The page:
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the next place and never have a steady income” (Interchange 2009). Click to listen to the
entire Mark Deuze interview with host Deb Kent WFHB Radio podcast, (Available 2011
http://www.wfhb.org/news/interchange-mark-deuze-living-media):
With the current economic structure of media depending on a contingent workforce, the
consideration of media as a career should be weighed if you are not self-propelled or do
not have a practice that allows you to recalibrate or reach out to friends, family and
community (e.g. spiritual renewal, meditation, yoga, exercise, etc.). The prescription for
relaxation and social inclusion is critical for all forms of work but for freelancers it is essential
to spend time connecting with others for both professional and personal enhancement. If
you are balancing the needs of family, it is important to consider the precarious nature of
the business in terms of time, scheduling, and budget.
The Rewards: Compensation Is More Than Monetary
Carol Beck (Videographer): “If I’m Going To Work For Someone That’s
Messed Up I’m Going To Work For Me”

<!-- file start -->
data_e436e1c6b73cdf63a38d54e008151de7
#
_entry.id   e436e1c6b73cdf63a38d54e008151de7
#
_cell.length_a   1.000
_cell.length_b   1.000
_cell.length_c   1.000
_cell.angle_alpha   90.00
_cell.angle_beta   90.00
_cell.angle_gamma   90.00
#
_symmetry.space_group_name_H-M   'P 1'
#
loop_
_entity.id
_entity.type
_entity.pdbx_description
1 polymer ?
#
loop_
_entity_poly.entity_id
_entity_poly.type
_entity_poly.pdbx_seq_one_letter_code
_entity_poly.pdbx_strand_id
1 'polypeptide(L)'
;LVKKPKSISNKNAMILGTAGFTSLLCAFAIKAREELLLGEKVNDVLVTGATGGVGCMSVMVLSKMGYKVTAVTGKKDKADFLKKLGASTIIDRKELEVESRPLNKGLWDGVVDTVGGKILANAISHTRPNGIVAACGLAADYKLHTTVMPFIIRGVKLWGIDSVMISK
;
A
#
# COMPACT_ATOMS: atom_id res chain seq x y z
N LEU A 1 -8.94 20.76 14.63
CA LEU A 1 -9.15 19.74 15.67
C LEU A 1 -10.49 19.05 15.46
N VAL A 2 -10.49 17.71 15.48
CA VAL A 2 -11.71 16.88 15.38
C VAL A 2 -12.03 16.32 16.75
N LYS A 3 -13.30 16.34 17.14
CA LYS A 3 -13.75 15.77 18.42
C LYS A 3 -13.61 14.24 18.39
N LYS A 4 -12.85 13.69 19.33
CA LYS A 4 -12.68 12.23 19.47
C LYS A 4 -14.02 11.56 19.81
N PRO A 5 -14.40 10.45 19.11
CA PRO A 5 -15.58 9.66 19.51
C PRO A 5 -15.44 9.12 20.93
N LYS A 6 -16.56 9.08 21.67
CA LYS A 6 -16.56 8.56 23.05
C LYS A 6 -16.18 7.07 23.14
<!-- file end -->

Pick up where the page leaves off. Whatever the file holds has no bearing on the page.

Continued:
Carol Beck initially wanted to be an independent filmmaker and also have an academic
career. There was a short period of time when she did both before becoming a tenure
casualty. 
“I decided to not pursue academia at the time even though I loved and enjoyed
teaching. With an academic teaching background, Carol needed to prove that her
production skills could translate to the commercial
world:   
 
I decided to come to Atlanta and I tried to find work. It became clear that I was
absolutely overqualified for anything that was an interim job. No one in the industry
could extrapolate my academic experience as it applied to doing production work in
the quote unquote ‘real world’ and I would go through all these machinations
yes, I handled budgets yes, I handled equipment rooms and on and on. I was 33
and then I finally was hired by a woman who ran a small production company at a
wage that was less than what I made as an adjunct my first year out of college so
this is ten years later. So I essentially decided to look at it as a paid internship so I
could figure out how the production community worked in Atlanta. Otherwise, I
was going to make myself crazy because the woman I was working for was
intelligent. However, she had absolutely no management skills and was not a good
director. Again, it became an absolutely untenable position and I decided to hang
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